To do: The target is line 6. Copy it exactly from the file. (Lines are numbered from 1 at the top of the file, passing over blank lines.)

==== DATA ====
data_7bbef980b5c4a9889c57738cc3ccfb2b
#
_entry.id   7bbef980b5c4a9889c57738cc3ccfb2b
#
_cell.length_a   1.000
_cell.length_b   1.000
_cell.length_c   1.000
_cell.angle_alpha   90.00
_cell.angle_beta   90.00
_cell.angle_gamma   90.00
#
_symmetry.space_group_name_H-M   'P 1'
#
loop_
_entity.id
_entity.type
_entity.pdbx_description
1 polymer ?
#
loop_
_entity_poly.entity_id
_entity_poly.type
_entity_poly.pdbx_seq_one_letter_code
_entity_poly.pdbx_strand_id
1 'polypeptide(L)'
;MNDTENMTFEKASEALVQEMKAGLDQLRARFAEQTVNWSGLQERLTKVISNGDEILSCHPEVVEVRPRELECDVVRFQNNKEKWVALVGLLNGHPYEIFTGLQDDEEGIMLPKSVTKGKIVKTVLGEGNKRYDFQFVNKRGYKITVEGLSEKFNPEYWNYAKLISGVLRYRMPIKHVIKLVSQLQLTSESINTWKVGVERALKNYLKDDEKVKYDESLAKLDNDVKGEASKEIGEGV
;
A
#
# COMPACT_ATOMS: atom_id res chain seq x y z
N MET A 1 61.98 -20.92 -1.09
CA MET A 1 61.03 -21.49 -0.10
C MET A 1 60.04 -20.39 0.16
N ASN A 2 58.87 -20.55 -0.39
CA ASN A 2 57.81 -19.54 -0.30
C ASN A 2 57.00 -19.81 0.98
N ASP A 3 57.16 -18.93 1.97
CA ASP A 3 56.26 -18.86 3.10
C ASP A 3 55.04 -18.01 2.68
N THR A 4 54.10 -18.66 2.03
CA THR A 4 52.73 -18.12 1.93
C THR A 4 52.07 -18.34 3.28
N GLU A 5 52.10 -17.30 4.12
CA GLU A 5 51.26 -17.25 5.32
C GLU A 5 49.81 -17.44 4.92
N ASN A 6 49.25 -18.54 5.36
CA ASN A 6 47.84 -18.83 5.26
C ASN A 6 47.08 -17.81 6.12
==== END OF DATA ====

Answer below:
_cell.length_b   1.000